Also, a little more information here wouldn't hurt. What model gun does the OP have, and when was it made? What magazines was he using? Was the gun properly cleaned and lubed before it was put into use?

wally
March 22, 2013, 05:58 AM
For a true double feed -- two live rounds one fully, the other partially out of the magazine -- its got to be a magazine issue or the OP has experienced something really weird and unique.

Perhaps he's confused Pro-Mags with Pmags?


Lots of folks mistakingly call a failure to extract -- fired empty still in the chamber, live round jammed in behind it trying to feed -- a double feed.

I'm of the opinion that if your gun fails to extract with steel cased ammo but does with brass cased ammo, blaming the ammo is ignoring the real issue -- your gun has no operating margin and I'd never trust it under harsh conditions. When I've seen this, its always been an out of spec extractor -- either gap between the hook and the bolt face too small to fully slip into the extraction groove, or the front of the hook was too fat, again preventing the hook from fully fitting into the groove.

I also believe that if you pay top dollar for a supposedly "match accurate" AR, feeding it Wolf kind of defeats the whole purpose as its 2 moa ammo in its best lots, but if it doesn't work with steel cased ammo, best to forget any delusions of having a battle or TEOTWAWKI ready weapon.

holdencm9
March 22, 2013, 09:08 AM
Okay, to summarize

Yes...I'm talking about feeding two live rounds at the same time.

The mag I was using that produced the double-feeds is a 30-round PMAG. I had only put 20 rounds in each time. I loaded it three times - and had three double feeds.

OP, please verify they are Magpul PMAGs and let us know once you try 2 or 3 more of them. If they are in fact PMAGS and not pro mags, I guess you just got a very very rare lemon, and I'd highly doubt you will have issues with other ones. They are very highly-regarded magazines.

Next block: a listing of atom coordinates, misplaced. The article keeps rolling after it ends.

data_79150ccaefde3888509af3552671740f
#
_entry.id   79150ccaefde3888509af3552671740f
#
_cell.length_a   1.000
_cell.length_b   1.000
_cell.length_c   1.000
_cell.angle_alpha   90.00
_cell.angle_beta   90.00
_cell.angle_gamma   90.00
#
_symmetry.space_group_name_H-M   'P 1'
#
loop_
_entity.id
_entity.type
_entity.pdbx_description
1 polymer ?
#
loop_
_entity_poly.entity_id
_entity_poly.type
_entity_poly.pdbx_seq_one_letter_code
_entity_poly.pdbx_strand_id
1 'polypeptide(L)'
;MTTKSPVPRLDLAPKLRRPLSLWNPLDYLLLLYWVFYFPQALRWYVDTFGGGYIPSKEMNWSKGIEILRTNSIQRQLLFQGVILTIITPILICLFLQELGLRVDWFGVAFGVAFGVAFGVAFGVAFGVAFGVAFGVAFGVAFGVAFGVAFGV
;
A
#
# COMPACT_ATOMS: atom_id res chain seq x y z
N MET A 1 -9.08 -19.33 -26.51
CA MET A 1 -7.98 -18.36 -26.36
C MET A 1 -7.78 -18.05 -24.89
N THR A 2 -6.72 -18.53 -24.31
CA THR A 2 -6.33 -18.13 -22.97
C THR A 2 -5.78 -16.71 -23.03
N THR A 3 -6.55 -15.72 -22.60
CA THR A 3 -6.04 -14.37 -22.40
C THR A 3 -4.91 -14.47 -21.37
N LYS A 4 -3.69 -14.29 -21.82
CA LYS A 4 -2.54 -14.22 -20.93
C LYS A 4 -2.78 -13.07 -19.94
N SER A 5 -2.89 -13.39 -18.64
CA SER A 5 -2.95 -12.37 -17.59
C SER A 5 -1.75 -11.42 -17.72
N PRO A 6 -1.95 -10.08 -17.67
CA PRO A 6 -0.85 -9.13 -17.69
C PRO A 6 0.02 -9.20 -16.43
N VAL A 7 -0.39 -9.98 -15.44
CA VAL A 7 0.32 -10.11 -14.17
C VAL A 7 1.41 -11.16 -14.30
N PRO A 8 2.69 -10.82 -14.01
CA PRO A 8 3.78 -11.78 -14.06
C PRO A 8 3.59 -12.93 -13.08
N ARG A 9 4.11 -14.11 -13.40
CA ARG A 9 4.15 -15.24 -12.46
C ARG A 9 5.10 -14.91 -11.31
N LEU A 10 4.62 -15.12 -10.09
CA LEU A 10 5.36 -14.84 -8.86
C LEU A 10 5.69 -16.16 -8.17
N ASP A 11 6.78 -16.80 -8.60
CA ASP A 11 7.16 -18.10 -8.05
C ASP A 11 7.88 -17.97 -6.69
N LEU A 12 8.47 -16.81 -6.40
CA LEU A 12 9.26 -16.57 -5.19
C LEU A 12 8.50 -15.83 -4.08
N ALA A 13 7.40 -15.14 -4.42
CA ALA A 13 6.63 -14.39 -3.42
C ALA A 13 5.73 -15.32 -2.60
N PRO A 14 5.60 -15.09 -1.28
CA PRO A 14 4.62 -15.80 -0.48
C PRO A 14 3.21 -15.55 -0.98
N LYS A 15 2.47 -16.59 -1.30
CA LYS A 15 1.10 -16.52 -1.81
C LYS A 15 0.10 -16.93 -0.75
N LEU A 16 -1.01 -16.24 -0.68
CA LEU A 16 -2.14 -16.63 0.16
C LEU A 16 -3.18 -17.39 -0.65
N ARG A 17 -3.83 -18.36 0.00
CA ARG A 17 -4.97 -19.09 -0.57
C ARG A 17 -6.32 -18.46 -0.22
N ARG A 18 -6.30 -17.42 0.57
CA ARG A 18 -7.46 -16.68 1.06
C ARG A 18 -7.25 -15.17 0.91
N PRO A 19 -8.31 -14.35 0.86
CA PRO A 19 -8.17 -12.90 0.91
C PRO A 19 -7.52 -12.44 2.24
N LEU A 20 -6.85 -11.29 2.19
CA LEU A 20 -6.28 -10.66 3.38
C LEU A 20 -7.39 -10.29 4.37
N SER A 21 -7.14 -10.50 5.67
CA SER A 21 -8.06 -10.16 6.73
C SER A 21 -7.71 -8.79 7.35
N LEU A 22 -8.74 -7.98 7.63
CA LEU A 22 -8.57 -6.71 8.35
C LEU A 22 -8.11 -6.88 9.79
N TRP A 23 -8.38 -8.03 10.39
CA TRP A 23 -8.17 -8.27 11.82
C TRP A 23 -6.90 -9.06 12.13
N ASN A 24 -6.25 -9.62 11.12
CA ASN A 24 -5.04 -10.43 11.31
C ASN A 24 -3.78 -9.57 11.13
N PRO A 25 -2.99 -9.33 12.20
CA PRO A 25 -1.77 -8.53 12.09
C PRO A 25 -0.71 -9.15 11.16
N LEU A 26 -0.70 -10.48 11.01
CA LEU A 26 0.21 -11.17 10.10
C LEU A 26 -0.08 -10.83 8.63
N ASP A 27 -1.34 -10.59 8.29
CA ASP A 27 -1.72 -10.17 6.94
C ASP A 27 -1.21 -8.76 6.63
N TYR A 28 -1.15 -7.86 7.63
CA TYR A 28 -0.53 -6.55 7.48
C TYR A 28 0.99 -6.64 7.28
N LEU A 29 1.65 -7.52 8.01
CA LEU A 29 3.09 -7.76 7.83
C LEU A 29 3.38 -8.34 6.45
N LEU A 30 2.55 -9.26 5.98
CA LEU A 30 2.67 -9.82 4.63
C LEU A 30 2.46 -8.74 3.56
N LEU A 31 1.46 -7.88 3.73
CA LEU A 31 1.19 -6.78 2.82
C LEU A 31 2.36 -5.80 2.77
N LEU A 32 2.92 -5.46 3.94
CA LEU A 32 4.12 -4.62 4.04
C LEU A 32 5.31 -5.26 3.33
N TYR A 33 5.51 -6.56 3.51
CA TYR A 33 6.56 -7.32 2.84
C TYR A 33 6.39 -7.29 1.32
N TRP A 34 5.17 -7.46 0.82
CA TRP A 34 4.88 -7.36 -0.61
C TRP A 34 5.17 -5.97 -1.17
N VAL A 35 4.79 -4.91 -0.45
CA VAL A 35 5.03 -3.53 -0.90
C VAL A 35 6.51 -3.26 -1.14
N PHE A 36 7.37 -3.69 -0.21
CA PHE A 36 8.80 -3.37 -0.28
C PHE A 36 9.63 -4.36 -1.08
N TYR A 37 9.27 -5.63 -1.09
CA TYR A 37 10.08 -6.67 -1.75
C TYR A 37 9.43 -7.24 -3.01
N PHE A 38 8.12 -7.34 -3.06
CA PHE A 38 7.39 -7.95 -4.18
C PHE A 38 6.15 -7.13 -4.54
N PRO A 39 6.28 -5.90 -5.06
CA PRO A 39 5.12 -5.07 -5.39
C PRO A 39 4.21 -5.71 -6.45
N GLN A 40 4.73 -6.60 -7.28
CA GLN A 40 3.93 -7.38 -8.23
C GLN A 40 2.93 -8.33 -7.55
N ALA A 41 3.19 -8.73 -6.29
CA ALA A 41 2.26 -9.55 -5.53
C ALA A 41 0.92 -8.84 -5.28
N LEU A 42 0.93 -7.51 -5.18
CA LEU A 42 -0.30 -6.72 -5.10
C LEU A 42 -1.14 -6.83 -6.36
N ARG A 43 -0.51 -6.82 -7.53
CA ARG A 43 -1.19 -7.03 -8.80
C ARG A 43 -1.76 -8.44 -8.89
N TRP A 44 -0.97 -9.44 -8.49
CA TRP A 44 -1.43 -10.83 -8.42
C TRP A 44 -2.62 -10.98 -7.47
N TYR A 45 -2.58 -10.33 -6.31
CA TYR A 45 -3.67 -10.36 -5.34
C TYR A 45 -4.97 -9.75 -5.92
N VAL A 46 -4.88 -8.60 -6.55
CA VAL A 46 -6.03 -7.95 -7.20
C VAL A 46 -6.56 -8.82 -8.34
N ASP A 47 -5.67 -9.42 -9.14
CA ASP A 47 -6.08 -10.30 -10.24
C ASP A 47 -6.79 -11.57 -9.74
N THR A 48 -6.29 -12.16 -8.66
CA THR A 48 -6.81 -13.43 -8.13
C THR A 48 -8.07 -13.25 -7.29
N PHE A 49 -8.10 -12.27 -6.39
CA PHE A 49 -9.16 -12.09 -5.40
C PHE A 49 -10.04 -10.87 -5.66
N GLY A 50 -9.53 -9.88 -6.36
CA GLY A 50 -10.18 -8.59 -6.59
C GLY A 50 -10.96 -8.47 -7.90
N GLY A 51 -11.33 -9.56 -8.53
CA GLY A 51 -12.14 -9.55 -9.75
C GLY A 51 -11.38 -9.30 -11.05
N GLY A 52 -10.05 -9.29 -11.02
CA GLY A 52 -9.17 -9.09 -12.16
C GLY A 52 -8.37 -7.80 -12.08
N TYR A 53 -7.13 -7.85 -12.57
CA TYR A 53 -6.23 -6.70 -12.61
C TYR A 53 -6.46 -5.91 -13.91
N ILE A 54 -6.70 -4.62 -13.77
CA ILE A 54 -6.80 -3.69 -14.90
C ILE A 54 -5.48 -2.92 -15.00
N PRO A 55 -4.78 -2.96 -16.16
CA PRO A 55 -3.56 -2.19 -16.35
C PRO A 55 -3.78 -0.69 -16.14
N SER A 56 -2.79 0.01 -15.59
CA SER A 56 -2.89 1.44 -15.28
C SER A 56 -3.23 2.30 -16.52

And just for the testing phase, use better ammo. Once you know your gun runs, you can revert back to wolf or tula or herter's. I am of the opinion that your gun SHOULD run fine with steel cased ammo, but just for now, don't use it so that it can be ruled out as the culprit.

Warp
March 22, 2013, 11:19 AM
That's a good point. A lot of people who don't know any better than all polymer/plastic magazines are pmags, or that pro mags are pmags.

PMAG = Magpul PMAG, by name.

LiquidTension
March 22, 2013, 12:05 PM
From Pat Rogers, owner of EAG Tactical:

Effective 01 Jan ’11 EAG will not permit the use of the following ammunition in our T&E/Loaner Guns:
ANY steel cased ammo
Q3131A
Additionally, if you bring the above ammunition to class and you have a weapons problem we will not loan you an EAG gun nor will we be able to work on your guns to get them running again. We spend way too much time on problems directly related to the above listed ammunition, and cannot afford to do it any more. It is not fair to other students nor to us. Bring a serviceable gun, sights, magazines and ammunition. Bringing a second gun is never a bad idea.
--------------------------------

Pat sees more rounds downrange every year than just about anybody on this board so he has a pretty good idea of what works and what doesn't. As has already been suggested, put the steel cased stuff on hold while you troubleshoot the gun.

rainbowbob
March 22, 2013, 01:39 PM
I am somewhat embarrassed to admit I have been shooting my new Colt LE6920 right out of the box. A good clean and lube is the next order of business.

The mag in question is in fact a Magpul PMAG 30. Is there a "wrong way" to load a mag? As I've said, I am until now a revolver shooter. Some of the rounds inserted feel like I'm jamming forcing them into place.

I will do a clean and lube and try some other mags (including the other PMAG I have) on my next range trip (Monday) and report back.

holdencm9
March 22, 2013, 02:02 PM
Hey rainbow, don't be embarrassed. By reading online forums you'd think Colts never need cleaning, much less out of the box. :) Give that bad boy a good thorough cleaning, lube up the bolt and BCG contact points real nice, and see what happens. It still seems odd that that would be the culprit of double-feeding. So try the other pmag you have and whatever else is on hand and see what happens. Also note if the bad pmag has any cracks on the feed lips or something that could indicate it is compromised, causing it to release two rounds on accident.